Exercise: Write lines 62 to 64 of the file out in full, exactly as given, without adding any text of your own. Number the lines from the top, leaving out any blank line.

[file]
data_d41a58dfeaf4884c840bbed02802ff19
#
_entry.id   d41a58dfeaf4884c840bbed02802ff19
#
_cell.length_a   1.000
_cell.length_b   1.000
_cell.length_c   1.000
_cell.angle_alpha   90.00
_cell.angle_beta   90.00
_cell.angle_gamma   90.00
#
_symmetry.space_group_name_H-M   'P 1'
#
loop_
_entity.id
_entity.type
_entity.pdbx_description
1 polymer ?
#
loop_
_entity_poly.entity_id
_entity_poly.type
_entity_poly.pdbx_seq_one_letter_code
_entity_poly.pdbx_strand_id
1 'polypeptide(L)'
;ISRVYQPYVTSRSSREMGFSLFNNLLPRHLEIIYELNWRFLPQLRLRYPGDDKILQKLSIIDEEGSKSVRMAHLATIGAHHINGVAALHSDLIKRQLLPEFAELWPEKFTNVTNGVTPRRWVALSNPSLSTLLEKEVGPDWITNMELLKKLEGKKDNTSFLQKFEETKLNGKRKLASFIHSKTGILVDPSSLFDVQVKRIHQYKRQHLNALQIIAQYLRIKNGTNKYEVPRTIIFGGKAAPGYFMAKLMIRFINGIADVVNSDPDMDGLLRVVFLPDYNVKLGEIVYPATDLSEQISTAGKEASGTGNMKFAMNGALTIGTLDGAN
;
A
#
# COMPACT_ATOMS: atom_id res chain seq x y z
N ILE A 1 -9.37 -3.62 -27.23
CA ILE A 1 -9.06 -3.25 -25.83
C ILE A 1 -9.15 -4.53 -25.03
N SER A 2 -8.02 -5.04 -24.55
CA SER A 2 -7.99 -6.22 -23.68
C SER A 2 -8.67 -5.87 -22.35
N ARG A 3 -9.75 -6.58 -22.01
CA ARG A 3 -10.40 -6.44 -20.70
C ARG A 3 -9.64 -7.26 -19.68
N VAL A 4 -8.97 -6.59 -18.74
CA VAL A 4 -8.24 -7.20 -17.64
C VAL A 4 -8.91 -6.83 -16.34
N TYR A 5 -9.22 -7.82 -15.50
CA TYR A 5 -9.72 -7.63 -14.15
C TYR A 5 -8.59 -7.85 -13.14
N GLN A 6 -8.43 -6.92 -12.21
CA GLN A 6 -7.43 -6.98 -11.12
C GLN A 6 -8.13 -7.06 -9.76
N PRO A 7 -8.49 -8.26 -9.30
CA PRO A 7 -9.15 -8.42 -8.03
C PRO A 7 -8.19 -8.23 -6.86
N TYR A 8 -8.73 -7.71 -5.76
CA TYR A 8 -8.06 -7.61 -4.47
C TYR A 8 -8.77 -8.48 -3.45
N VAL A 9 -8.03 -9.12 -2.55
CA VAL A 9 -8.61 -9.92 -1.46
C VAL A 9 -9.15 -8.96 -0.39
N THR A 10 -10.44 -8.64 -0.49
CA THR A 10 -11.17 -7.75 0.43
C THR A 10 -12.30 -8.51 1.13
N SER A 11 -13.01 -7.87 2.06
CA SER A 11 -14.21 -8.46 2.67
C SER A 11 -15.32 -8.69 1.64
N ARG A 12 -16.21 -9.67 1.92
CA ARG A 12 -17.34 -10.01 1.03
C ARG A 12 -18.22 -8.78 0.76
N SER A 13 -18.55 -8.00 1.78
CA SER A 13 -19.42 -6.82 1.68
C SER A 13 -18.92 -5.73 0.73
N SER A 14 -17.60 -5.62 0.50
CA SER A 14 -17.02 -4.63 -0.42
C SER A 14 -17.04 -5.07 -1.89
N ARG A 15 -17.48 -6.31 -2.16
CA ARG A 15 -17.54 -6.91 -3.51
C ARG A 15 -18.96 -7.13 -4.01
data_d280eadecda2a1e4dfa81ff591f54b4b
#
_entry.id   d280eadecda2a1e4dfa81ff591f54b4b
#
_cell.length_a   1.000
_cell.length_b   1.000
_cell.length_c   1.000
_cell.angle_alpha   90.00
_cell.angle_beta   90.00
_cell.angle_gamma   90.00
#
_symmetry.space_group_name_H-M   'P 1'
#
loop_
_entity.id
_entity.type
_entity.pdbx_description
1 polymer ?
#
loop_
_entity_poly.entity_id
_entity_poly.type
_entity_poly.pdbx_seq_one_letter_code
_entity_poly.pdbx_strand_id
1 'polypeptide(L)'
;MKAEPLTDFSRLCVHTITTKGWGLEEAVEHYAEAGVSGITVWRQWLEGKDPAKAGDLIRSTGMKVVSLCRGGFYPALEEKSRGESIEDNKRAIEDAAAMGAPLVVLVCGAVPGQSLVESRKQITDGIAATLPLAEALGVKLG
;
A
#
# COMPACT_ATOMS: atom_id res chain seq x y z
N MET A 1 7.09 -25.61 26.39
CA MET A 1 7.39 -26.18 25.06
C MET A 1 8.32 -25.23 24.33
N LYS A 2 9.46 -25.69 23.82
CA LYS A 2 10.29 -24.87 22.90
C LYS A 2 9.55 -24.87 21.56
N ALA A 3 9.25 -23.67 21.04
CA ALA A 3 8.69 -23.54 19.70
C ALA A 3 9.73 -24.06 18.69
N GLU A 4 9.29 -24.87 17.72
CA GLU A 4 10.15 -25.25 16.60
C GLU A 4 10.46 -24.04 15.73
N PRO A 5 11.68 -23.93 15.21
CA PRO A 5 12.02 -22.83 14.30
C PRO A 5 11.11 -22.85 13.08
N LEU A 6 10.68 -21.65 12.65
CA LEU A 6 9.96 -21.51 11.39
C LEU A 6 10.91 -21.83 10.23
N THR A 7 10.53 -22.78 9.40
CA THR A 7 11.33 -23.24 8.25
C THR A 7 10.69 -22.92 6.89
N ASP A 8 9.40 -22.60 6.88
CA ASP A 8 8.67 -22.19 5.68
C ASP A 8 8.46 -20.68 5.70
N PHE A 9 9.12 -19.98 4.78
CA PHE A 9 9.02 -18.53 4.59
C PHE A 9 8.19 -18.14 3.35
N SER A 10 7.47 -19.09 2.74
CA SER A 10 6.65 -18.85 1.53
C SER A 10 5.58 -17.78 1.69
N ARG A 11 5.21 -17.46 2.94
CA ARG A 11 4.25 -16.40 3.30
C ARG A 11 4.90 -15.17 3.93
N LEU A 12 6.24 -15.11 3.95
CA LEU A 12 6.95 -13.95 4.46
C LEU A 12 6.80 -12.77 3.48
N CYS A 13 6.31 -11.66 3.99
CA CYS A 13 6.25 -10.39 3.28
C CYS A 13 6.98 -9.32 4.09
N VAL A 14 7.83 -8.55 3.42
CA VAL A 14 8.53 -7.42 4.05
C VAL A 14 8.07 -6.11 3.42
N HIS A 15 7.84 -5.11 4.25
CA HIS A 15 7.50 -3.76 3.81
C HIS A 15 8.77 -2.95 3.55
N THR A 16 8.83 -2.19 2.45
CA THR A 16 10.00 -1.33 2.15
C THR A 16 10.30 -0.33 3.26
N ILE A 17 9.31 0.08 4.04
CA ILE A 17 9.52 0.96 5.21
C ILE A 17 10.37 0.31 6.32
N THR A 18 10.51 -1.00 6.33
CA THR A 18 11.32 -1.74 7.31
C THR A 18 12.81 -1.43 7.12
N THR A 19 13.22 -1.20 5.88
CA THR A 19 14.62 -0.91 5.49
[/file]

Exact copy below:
CA SER A 11 -14.21 -8.46 2.67
C SER A 11 -15.32 -8.69 1.64
N ARG A 12 -16.21 -9.67 1.92